Canada: Feds Imposing New "Environmental Enforcement Act" Fines Against Dry Cleaners

Last Updated: December 19 2013
Article by Jacquelyn Stevens and Marc McAree

Environment Canada wasted no time in using its new regulatory powers under the Environmental Enforcement Act. Drycleaners across Canada were shocked to learn that a dry cleaning business was fined $60,000 for offences under the Canadian Environmental Protection Act, 1999. The drycleaner was also required to publish an announcement about the offence and fine.

The harsh sentence imposed on a first time offender is a wake-up call to all drycleaners about the new regulatory environment.

Environmental enforcement provisions under the Environmental Violations Administrative Monetary Penalties Act and the Environmental Enforcement Act include mandatory minimum fines and increased maximum fines. Offences will attract minimum penalties of $25,000 per count for a small business. The new legislation affects drycleaners Canada wide.


On June 22, 2012, the Environmental Enforcement Act ("the EEA") became the centerpiece of the new federal enforcement strategy, amending nine existing environmental statutes administered by Environment Canada and Parks Canada. Of interest to dry cleaners are the amendments to the Canadian Environmental Protection Act, 1999 (CEPA 1999) and environmental penalties under the Tetrachloroethylene (Use in Dry Cleaning and Reporting Requirements) Regulations ("the Tetrachloroethylene Regulation"). Of particular significance to drycleaners are sections 3, 4, 5, 7 and 10 of the Tetrachloroethylene Regulation.

The EAA also created the Environmental Violations Administrative Monetary Penalties Act ("the EVAMPA"). The EVAMPA provides Environment Canada with authority to issue Administrative Monetary Penalties, similar to parking tickets, for offences that would not usually have been pursued in the past because of the high cost to prosecute.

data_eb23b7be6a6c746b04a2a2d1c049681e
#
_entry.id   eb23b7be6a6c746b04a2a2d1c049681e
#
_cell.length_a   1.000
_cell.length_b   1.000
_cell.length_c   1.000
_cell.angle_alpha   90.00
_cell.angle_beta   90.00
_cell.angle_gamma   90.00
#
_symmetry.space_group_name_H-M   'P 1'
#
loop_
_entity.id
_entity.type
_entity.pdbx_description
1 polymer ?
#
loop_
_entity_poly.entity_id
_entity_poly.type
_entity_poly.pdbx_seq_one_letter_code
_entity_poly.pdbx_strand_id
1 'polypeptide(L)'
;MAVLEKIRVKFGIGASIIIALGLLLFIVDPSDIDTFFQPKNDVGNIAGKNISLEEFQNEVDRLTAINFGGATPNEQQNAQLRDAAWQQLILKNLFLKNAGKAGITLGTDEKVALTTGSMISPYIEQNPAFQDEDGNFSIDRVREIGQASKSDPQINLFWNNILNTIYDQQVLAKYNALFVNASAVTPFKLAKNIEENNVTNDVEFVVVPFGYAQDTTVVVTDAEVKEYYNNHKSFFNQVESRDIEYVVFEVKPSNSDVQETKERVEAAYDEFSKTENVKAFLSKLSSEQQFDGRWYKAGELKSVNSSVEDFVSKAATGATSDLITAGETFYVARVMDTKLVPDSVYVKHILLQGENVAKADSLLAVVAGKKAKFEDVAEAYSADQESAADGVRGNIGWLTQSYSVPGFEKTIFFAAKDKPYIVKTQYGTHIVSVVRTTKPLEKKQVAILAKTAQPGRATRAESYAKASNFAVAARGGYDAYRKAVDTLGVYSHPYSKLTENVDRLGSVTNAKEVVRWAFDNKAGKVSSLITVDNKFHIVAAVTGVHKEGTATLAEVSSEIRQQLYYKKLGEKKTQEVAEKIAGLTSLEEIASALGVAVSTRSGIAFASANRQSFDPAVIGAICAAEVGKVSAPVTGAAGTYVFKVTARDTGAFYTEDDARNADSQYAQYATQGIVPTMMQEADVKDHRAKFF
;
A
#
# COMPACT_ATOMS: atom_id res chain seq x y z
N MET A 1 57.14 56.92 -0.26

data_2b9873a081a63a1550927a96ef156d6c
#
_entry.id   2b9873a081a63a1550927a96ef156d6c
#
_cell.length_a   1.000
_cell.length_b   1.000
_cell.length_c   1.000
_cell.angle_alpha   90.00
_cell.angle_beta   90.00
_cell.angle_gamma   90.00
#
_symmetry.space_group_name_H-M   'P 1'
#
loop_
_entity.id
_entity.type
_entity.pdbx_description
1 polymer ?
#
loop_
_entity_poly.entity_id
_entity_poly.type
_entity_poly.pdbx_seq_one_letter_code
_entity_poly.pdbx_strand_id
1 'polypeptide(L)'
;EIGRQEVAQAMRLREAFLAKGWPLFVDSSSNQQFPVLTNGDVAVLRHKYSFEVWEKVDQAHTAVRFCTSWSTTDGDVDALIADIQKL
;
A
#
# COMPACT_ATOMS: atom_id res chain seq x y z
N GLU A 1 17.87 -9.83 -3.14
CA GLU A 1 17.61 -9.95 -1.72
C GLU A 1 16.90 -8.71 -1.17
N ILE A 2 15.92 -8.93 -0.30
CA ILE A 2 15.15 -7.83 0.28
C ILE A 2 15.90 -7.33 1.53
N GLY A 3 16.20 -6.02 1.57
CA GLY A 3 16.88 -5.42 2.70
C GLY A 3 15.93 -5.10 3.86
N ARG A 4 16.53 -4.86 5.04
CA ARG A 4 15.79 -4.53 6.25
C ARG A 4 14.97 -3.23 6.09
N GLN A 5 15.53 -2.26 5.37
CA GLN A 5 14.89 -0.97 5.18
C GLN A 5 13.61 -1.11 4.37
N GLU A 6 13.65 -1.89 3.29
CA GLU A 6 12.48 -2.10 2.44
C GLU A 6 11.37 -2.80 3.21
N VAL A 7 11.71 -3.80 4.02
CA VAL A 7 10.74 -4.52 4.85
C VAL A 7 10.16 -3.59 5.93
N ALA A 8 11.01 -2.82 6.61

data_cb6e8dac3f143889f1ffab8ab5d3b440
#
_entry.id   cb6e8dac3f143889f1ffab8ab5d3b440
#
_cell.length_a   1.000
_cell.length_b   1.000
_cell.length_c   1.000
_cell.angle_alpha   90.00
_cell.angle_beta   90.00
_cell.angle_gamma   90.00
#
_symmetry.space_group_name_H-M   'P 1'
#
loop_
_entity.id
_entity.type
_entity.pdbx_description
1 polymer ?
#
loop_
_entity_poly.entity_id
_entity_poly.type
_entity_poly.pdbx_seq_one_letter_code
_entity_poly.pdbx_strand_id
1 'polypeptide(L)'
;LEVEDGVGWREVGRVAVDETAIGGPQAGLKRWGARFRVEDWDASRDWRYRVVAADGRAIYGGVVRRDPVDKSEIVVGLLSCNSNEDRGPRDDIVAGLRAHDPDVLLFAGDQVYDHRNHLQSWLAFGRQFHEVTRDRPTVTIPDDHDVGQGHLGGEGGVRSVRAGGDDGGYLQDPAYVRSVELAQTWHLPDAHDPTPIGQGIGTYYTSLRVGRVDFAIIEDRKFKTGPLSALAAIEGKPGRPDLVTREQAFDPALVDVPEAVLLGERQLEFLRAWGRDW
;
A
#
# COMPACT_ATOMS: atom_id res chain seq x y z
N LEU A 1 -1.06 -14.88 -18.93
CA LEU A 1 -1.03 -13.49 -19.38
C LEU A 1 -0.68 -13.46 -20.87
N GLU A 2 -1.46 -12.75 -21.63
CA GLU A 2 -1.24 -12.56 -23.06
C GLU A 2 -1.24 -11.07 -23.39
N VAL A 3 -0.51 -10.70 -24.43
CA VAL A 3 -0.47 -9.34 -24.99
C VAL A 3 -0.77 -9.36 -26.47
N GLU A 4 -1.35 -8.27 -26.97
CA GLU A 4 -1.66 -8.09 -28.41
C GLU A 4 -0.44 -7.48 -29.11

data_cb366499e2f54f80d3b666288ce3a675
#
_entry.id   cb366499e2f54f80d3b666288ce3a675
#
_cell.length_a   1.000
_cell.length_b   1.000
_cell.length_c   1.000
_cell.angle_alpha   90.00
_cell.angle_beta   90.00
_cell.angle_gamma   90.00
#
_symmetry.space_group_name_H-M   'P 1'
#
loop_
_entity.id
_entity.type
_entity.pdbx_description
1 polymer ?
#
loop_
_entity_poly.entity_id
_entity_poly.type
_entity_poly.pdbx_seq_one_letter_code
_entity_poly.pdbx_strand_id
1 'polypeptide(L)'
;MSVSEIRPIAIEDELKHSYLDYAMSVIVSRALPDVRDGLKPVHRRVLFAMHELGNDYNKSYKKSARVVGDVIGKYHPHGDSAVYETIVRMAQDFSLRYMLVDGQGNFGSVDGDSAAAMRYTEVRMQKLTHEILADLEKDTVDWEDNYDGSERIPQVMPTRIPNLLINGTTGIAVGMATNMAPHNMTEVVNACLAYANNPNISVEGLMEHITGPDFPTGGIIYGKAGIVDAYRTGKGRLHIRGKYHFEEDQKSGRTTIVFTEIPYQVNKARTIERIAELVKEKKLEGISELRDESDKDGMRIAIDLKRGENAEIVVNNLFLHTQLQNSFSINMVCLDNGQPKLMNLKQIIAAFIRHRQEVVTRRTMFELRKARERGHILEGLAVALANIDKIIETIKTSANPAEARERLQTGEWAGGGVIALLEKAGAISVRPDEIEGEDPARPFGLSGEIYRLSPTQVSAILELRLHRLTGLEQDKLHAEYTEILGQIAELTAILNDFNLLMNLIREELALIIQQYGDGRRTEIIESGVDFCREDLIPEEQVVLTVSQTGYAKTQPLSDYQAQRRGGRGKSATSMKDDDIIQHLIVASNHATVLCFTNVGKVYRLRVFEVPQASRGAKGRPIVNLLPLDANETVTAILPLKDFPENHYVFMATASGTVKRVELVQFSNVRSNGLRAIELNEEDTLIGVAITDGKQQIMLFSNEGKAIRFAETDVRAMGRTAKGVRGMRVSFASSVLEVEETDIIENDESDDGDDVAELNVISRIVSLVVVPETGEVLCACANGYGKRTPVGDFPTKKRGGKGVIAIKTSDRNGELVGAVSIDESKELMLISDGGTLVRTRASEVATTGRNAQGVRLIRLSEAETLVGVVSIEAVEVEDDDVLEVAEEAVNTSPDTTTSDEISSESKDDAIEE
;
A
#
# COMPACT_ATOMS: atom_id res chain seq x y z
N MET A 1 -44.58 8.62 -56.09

A range of hefty fines for individuals, small dry cleaning corporations and large dry cleaning corporations found guilty of designated offences under CEPA 1999 and the Tetrachloroethylene Regulation came into effect June 22, 2012. The following table summarizes the new fine scheme under CEPA 1999.

Source: Canada, Environment Canada. Online at: <>.

In addition to the new schedule of fines, several other CEPA 1999 amendments are in force:

  • If a person or business convicted of an offence acquired any property, benefit or advantage, the Court shall order the offender to pay an additional fine in an amount equal to the Court's estimation of the value of that property, benefit or advantage
  • A corporation convicted of an offence may be ordered to notify its shareholders (in the manner and within the time directed by the Court) of the facts relating to the offence and the punishment imposed
  • Upon conviction, directors and officers of corporations would be subject to the same penalties as "individuals" under the Act, and
  • The limitation period for Environmental Canada to institute summary proceedings has been extended from two to five years.


Environment Canada is demonstrating that it will seek large fines and other measures from the Court for contraventions of CEPA 1999 and the Tetrachloroethylene Regulation against drycleaners whether or not there are major environmental impacts such as a spill.

Two counts of improper containment of waste water and residue resulted in a fine of $60,000 under the new fine scheme. Failing to have an adequately sized overflow pan or not having tetrachloroethylene impermeable drain plugs readily accessible may draw similar penalties.